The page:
The intended result of a series of Spanish courses is the ability to speak fluidly, if not extensively, in Spanish. The quickest way to speak quickly is to learn some set phrases. As a result of strategies that involve this learning tool, perhaps 75% of Americans can parrot “¿Dónde está el baño?” and “Dos cervezas, por favor.” However, a disappointingly high percentage of people who can say those things cannot say anything that would be useful outside a restaurant.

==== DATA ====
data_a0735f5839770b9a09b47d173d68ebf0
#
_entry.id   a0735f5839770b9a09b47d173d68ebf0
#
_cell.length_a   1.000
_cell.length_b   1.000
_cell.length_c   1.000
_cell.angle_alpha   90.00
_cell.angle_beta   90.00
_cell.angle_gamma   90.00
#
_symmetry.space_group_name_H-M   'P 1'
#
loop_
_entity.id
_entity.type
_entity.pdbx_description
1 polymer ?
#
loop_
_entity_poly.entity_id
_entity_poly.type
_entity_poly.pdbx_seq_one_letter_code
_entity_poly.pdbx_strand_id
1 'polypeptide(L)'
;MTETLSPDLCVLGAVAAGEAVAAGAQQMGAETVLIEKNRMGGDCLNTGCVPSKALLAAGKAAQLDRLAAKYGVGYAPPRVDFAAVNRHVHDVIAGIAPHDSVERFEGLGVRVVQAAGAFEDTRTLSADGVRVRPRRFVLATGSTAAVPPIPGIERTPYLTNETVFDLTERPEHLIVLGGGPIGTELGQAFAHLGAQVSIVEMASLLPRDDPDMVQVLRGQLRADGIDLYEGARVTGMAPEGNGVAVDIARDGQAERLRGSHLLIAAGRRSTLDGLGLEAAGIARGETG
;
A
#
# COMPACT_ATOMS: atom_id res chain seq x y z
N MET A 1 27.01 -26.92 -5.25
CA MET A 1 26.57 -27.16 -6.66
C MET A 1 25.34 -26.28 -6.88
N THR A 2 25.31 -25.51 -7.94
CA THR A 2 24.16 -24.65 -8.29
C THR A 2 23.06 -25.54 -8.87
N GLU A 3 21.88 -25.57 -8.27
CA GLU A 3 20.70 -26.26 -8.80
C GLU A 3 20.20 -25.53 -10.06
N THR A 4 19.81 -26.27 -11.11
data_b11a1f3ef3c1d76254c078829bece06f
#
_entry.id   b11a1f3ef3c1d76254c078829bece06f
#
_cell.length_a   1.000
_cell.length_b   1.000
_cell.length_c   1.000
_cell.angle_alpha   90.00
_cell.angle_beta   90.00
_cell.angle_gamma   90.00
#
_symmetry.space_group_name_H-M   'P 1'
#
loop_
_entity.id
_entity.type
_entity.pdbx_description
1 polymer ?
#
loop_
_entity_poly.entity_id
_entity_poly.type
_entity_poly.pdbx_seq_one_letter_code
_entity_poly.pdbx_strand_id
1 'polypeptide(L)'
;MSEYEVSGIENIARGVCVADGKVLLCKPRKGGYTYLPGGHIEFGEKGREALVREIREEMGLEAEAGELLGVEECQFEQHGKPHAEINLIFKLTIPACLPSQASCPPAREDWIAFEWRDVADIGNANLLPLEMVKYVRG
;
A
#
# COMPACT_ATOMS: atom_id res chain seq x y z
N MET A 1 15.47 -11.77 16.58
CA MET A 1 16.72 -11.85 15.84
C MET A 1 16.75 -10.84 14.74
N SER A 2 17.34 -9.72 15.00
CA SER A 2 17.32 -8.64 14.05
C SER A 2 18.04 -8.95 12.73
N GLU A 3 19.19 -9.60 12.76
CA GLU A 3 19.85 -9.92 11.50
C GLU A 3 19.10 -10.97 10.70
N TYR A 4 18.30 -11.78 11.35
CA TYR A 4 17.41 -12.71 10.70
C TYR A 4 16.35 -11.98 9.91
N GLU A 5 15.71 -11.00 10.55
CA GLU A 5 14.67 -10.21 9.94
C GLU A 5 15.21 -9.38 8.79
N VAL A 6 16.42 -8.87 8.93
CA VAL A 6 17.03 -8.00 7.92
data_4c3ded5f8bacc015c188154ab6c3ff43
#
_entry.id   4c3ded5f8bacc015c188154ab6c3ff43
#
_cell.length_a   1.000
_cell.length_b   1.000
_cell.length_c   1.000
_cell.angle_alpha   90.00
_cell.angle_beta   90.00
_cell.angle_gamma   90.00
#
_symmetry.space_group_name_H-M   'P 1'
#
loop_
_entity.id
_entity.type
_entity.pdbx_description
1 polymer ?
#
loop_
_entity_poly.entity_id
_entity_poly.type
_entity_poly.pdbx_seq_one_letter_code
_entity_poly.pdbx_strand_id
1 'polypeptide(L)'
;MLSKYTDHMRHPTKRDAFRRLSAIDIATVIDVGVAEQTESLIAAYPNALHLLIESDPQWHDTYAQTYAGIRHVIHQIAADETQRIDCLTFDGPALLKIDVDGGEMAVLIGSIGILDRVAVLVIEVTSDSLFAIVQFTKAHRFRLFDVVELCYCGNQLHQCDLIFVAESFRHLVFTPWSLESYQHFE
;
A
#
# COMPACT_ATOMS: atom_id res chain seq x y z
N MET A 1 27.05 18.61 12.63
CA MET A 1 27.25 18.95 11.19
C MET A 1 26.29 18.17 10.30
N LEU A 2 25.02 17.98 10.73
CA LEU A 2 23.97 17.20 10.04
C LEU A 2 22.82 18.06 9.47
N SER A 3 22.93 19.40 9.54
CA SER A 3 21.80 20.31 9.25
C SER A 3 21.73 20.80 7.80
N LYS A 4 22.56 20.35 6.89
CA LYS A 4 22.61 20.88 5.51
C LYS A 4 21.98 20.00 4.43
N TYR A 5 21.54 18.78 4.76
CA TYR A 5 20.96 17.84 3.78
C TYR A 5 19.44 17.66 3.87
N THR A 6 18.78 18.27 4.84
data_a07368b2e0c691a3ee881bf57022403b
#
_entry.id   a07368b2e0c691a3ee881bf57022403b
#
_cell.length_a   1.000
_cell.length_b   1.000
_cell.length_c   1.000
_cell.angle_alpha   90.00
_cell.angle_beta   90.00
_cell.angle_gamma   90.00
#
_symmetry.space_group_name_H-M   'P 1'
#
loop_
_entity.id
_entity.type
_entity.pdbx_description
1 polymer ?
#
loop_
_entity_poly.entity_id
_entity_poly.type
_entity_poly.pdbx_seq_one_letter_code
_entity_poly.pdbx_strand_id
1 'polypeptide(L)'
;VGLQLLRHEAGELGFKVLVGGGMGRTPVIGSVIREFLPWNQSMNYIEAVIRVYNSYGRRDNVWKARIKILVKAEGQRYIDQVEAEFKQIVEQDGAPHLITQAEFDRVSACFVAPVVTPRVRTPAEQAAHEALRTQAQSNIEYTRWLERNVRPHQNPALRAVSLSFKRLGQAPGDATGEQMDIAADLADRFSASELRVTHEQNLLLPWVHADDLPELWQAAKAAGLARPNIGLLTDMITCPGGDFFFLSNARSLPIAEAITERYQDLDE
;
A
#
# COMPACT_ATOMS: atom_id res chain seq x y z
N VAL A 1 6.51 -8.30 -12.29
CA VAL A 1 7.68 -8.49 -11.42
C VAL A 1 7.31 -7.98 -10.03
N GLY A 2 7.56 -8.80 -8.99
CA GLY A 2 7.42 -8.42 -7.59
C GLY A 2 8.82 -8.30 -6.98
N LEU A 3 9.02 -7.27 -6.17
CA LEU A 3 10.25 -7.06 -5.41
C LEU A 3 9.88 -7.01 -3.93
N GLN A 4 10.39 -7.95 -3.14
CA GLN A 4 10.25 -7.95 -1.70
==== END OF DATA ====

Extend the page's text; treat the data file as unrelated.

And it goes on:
Working backwards from my curricular goal of creating verbal facility in my students, I start by expressing the threshold concept that verb-conjugation skills matter more than a broad vocabulary when it comes to speaking clearly and smoothly in Spanish. I tell my students that you can point at objects you want to buy or eat, but there are many verbs that one would not be willing to act out before strangers in order to be understood.
Dwyer, Sean, "It’s All about That Base: Persuading Learners of Spanish as a Second Language That Verb Acquisition Is the Essence of Communication" (2015). Backwards by Design Mini-Studies. Paper 10.